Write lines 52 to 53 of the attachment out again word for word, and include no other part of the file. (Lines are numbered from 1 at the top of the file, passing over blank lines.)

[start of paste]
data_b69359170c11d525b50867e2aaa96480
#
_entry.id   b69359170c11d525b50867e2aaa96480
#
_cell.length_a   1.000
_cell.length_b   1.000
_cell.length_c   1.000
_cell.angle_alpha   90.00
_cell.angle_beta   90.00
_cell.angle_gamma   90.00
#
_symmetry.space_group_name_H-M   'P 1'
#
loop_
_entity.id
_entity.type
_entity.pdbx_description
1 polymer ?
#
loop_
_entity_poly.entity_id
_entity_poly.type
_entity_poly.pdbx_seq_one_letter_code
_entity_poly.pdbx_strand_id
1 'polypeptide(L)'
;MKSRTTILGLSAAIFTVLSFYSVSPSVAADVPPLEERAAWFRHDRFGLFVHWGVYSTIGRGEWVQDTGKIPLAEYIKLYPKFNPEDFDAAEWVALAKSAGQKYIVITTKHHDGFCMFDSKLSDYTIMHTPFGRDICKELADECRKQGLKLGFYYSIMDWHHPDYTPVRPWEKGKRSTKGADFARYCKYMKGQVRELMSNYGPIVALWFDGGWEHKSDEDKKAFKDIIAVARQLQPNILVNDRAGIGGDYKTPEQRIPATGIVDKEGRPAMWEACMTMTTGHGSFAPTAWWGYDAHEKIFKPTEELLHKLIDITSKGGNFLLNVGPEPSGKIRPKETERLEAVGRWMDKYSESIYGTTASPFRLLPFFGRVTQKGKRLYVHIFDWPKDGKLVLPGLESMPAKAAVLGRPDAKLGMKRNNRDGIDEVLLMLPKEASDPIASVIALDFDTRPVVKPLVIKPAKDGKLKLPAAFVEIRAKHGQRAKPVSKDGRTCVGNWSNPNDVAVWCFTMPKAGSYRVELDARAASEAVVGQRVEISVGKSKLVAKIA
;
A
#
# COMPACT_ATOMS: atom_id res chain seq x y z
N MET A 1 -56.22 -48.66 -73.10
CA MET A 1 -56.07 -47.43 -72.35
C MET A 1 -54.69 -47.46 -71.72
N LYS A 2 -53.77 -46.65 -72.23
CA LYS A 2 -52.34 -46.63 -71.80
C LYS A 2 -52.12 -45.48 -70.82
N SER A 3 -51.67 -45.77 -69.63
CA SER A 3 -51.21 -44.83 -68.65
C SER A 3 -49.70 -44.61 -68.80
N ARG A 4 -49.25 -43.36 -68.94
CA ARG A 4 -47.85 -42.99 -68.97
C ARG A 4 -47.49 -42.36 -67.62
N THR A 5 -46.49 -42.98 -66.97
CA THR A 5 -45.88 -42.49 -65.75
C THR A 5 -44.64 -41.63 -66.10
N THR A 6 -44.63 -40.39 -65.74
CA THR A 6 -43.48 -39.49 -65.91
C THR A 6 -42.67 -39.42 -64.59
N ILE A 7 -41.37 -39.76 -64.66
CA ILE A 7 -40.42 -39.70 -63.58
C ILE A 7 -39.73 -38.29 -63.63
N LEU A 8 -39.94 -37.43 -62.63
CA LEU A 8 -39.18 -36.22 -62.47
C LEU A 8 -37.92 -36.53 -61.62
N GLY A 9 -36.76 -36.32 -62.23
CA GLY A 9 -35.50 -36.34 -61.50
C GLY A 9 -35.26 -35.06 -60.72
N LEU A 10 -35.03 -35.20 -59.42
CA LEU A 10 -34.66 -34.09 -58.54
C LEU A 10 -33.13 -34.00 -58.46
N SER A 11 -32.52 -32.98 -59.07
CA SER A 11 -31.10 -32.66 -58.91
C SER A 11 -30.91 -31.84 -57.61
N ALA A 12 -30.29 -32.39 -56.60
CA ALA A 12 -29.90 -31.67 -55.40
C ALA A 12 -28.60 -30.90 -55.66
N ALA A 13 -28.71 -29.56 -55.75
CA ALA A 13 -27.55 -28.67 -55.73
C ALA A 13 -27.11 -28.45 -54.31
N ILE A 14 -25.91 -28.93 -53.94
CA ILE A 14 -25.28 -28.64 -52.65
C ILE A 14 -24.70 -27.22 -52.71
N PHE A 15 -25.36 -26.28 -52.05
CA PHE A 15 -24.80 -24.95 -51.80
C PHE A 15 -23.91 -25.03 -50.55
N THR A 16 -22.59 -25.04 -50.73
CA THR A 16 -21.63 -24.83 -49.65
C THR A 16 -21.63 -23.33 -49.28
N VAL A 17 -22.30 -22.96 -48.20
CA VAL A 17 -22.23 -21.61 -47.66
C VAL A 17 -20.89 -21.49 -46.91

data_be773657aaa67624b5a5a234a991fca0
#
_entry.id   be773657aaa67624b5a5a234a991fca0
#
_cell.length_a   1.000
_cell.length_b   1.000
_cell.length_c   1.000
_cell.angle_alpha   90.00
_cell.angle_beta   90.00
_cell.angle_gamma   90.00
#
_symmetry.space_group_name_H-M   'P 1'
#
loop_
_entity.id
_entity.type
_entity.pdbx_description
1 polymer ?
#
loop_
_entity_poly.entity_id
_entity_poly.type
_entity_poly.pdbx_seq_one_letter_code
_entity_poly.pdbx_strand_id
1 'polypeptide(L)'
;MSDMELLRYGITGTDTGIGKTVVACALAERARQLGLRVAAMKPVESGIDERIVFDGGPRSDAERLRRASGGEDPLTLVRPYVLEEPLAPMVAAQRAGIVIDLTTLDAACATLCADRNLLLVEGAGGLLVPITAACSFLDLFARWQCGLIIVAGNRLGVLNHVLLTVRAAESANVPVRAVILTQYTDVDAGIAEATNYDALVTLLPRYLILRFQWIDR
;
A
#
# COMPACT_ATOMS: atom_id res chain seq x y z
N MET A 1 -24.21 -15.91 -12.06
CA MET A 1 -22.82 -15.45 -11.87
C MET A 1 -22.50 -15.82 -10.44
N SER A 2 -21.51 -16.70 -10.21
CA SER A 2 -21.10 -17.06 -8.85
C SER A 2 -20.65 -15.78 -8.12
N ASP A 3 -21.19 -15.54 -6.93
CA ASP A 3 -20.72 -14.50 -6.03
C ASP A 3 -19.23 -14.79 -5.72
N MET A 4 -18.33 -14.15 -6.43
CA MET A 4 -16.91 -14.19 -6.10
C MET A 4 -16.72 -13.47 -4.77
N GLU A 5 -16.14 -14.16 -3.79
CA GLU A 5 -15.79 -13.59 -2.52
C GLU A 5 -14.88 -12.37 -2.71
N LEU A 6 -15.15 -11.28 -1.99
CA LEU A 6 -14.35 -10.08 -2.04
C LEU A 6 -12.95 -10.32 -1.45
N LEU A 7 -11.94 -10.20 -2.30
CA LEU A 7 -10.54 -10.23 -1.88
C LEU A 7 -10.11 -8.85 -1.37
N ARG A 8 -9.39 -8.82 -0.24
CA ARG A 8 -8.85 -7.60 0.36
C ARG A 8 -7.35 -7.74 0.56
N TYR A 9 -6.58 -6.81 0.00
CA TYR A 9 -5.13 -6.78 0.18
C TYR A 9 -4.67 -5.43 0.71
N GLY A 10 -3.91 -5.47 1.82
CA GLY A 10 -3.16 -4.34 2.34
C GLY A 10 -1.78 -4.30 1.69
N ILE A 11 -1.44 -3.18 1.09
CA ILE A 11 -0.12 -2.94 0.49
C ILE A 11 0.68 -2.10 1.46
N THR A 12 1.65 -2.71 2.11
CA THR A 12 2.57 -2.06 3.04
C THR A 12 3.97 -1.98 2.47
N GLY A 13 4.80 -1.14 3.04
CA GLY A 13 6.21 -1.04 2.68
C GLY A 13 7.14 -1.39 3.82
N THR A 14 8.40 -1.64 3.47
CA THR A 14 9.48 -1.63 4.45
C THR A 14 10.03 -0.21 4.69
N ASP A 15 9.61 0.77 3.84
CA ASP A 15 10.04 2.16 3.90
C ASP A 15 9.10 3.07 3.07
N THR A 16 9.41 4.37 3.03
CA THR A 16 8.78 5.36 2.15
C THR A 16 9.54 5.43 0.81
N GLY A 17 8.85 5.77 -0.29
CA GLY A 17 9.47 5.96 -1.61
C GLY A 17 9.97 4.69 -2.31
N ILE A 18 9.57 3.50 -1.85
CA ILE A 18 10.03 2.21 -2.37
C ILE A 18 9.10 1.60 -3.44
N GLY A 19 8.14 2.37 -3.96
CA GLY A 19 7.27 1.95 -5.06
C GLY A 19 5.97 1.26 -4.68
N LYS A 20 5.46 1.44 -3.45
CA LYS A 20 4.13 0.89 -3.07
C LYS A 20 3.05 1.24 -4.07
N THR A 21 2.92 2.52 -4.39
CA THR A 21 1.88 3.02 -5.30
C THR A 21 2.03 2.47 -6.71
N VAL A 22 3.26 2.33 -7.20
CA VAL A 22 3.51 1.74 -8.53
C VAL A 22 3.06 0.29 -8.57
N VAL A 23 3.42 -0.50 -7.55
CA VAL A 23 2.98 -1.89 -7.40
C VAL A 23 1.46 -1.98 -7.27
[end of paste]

N LEU A 8 -39.94 -37.43 -62.63
CA LEU A 8 -39.18 -36.22 -62.47